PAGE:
Paint Nite’s business partners—there are 60 or them so far—are “starving artists”—accomplished art students and/or practicing artists who are not among the .001 percent (or whatever it is) of painters who actually earn a decent living from their art. Not surprisingly, their business model leverages the advantages of social networking. Paint Nite events are not only discovered but also documented on the Internet by participants, who tag photos of their paintings on Facebook and every other social networking site out there.
It was all about viral expansion. “We knew,” McGrail explained, “that there were market trends that only existed in the past two or three years—and worried that those forces might be gone in two or three years more. With low barriers to entry, we knew it was now or never, and that speed was the name of the game.”
“We saw it as a land grab,” added Hermann, “even though we didn’t have any competitors. We initially decided to open in ten cities. But word soon spread among artists and we were pulled into an additional eight cities.”
I asked what sort of things stood in their way. “The biggest challenge,” said McGrail, “going from Boston to national, was to give up control and find people in each city who also believed in the idea—and to let them run with it without trying to micro-manage them.”
Paint Nite’s founders emphasize that their business is based on a licensing model, not a franchise. “Franchises typically charge a fee of $10,000 to $100,000 and require someone to have a certain net worth,” Hermann explained. “They also dictate everything the franchise does, with very little freedom for the franchisor to ‘do their own thing’ without corporate approval.” Paint Nite doesn’t charge the artist anything for becoming a partner, apart from the cost of supplies, and has no net worth requirement. “We allow our licensors to use our brand name and website, but they are free to ‘do their own thing’ and run their business as they see fit.”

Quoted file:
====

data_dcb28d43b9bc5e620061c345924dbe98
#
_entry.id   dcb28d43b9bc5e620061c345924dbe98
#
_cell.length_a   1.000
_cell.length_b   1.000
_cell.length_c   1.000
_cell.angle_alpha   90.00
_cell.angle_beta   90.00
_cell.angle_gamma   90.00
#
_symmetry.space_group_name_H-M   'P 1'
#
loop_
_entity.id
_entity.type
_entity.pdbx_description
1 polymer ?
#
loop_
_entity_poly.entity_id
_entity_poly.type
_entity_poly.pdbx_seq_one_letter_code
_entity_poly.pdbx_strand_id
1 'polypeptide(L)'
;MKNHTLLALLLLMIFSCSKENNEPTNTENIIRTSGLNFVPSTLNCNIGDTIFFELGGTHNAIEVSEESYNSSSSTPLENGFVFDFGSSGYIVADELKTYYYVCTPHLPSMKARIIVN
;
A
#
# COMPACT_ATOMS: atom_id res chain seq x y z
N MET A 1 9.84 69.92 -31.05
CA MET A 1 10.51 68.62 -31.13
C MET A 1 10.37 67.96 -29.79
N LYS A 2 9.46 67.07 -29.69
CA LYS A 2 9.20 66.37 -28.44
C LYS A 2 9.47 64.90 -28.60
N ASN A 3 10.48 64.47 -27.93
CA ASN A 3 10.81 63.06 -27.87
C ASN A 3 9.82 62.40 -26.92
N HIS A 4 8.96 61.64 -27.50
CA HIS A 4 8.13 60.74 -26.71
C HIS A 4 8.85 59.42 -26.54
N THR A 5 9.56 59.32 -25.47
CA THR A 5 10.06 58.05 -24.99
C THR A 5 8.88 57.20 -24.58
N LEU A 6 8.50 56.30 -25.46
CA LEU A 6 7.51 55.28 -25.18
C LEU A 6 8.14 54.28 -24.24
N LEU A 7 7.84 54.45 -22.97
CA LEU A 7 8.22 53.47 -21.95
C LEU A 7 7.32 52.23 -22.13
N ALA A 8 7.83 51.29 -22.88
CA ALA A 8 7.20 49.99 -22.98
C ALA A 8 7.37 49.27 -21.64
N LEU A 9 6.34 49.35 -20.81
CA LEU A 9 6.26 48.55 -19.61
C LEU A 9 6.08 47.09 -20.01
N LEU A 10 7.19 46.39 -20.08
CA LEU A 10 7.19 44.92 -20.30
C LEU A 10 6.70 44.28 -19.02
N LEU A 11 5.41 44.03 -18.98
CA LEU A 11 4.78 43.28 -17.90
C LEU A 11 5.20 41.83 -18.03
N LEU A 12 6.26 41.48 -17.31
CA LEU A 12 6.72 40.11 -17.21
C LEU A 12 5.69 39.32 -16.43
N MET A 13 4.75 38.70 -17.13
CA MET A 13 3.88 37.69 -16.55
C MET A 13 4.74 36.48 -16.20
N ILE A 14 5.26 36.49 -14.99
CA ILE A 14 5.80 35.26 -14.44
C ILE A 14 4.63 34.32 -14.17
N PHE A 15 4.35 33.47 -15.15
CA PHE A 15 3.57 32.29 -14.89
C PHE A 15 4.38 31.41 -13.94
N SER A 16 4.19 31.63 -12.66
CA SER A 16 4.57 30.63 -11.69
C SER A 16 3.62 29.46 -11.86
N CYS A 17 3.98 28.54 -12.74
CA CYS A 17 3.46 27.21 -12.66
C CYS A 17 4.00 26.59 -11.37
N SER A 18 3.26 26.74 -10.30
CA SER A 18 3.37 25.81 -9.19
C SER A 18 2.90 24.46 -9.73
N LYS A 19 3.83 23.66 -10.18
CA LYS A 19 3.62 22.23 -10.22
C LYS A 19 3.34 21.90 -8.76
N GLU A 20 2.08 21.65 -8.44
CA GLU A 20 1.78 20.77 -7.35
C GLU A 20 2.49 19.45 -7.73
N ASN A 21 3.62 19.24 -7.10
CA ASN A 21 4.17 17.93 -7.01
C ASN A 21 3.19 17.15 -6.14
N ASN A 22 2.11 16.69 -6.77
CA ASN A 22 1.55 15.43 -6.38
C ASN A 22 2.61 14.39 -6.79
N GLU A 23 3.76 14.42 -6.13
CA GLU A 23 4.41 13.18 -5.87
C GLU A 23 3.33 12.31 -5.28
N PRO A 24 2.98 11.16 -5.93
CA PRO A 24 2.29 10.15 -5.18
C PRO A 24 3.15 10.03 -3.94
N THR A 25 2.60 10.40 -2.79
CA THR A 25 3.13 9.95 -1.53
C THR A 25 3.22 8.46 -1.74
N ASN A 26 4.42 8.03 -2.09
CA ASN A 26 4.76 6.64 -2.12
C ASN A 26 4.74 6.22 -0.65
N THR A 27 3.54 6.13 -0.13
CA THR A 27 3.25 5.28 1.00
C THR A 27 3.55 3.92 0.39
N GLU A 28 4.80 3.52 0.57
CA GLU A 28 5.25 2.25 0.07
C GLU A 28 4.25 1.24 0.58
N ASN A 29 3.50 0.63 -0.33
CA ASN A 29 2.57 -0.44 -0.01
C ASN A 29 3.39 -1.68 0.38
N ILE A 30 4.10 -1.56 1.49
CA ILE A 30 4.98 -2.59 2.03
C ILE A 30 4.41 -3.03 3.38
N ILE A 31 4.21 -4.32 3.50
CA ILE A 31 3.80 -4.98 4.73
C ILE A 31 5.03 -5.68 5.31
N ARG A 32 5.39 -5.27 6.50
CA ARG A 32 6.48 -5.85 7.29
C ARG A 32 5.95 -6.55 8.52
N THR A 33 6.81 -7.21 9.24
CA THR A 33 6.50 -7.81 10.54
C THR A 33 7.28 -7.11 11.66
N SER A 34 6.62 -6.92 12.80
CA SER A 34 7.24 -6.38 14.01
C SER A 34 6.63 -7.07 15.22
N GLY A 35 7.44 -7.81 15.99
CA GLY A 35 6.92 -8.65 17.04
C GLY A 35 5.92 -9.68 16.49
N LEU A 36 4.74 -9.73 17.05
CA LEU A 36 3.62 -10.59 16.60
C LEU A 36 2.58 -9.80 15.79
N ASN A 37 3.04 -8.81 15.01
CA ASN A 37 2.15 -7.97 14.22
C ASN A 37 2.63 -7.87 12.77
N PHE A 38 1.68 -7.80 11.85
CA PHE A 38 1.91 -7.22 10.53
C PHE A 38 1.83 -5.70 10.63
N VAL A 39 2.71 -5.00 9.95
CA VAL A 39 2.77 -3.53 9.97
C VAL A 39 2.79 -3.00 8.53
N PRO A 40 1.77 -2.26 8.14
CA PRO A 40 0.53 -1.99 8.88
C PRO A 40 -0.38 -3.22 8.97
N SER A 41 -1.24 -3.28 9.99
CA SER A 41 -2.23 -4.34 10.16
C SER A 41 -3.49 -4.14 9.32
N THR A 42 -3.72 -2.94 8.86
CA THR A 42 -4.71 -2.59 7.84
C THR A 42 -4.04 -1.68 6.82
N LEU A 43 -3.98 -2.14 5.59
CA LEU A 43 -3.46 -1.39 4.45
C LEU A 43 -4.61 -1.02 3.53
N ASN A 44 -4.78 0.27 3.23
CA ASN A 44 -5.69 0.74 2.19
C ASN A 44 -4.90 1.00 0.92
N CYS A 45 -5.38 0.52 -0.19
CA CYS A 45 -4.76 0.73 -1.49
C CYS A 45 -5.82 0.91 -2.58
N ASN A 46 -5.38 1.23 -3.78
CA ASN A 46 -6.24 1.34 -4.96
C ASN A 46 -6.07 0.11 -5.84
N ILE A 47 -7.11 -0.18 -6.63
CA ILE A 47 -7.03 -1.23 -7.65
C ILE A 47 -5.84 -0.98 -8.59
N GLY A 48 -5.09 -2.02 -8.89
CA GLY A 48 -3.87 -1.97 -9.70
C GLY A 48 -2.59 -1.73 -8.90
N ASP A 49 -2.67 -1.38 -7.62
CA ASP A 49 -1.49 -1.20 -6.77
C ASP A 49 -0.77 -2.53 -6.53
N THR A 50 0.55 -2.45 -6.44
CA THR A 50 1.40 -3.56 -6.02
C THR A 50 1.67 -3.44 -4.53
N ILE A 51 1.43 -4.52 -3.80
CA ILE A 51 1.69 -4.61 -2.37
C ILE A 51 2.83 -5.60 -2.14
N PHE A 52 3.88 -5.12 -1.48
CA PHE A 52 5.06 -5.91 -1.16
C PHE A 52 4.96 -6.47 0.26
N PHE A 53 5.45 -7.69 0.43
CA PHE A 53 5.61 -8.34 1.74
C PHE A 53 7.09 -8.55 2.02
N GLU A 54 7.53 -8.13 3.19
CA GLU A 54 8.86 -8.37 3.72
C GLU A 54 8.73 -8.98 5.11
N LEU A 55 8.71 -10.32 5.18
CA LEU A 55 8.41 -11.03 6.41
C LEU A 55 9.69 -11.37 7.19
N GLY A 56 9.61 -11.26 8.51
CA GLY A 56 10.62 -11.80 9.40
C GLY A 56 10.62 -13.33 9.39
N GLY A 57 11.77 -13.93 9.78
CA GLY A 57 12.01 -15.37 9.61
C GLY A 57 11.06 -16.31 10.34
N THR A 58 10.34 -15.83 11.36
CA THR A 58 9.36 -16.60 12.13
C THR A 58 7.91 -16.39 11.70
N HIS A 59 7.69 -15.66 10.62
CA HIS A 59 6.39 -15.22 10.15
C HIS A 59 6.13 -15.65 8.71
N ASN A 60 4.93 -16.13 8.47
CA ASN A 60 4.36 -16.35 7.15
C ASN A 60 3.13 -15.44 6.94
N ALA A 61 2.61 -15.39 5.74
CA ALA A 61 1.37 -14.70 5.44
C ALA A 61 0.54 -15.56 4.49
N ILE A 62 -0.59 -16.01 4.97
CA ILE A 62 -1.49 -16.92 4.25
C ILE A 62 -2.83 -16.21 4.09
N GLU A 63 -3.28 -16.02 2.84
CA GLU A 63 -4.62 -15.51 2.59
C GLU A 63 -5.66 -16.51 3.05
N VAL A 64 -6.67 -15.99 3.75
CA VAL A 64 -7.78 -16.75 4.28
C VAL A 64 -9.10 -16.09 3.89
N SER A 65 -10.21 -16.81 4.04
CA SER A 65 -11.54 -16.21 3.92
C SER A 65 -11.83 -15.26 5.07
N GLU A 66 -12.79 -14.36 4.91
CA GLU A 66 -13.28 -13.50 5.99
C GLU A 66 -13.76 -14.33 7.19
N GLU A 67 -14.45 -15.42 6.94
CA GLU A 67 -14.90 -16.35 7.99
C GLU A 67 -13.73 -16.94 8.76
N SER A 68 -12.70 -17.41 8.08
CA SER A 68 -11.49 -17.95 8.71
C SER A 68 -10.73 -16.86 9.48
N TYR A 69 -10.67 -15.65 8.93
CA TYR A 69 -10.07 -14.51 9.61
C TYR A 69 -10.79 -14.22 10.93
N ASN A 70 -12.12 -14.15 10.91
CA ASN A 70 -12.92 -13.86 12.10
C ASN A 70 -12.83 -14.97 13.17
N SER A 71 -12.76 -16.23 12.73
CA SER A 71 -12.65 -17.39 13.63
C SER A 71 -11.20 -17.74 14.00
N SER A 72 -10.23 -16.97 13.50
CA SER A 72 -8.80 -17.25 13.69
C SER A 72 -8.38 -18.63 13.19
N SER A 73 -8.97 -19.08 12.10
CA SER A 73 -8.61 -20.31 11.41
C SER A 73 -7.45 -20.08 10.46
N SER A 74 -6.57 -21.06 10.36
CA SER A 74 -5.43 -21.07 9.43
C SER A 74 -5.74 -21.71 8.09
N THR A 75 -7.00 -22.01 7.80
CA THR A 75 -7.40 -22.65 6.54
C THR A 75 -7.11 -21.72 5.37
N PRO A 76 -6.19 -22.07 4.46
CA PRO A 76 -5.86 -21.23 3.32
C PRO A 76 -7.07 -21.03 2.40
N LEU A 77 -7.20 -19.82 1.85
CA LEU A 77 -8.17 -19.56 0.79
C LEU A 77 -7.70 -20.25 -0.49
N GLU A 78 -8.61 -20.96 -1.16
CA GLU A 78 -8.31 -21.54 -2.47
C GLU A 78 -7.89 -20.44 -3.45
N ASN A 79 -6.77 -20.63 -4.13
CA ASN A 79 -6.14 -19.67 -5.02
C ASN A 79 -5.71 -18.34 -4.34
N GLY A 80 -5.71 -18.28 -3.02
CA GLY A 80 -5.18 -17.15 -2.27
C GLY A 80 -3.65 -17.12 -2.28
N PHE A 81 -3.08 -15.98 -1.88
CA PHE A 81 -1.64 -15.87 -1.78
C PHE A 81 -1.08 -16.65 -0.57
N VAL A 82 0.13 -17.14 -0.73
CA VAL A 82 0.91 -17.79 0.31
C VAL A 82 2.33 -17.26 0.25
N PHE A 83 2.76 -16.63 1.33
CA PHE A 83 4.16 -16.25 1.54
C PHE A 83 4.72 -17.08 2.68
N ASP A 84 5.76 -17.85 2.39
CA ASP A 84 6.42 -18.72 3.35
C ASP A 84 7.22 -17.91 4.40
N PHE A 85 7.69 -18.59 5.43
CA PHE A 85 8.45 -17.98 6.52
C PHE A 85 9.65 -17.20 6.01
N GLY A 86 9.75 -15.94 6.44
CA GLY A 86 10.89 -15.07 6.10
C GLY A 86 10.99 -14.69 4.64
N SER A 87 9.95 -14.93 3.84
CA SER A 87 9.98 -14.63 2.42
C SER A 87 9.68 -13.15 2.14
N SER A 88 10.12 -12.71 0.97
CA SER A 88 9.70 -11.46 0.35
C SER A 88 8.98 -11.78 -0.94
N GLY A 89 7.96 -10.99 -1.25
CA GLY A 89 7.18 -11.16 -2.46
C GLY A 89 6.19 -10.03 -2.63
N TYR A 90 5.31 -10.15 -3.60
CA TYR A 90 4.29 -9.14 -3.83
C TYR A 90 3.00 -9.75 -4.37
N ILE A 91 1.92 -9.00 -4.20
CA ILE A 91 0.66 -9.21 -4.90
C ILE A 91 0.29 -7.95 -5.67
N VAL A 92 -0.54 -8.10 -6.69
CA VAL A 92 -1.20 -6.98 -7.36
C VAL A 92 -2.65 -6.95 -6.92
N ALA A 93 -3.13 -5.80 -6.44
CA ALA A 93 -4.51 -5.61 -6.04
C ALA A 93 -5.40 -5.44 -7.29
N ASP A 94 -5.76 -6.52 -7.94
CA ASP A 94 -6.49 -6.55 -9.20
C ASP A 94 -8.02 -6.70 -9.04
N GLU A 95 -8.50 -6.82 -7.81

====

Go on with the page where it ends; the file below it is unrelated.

It’s a win-win situation—for Paint Nite and also for the “starving artists,” who are given a nighttime equivalent of an art-related day job that can help sustain their artistic career.
The model is allowing the Paint Nite brand to grow quickly, with a worldwide potential. “We’ve taken away all the barriers that would prevent [any artist, anywhere] from joining this phenomenon. We become their partner in their business, not the ‘mothership’ that dictates to them what to do. We share in the sales 70/30—they take 70% and we take 30%. We have 60 licensees currently on our platform and we aim to have 150 by year end in the U.S.” McGrail and Hermann have plans to launch Paint Nite in Europe this fall.
The mobile and social media factorSmart phones with cameras and apps such as Facebook, Twitter and Instagram have been key to Paint Nite’s spectacular success. McGrail and Hermann calculate that people tagging themselves and posting on the various social media sites account for 35% of their ticket sales.
Their three pieces of advice to would-be entrepreneurs wanting to capitalize on the possibilities offered by social media?
- Keep it fun.
- Don’t think it will make or break your business—it can have an impact, but it can’t be your only marketing tool.
- Birds of a feather flock together. Target your audience and engage with them—but don’t be annoying and they will share with other members of their group.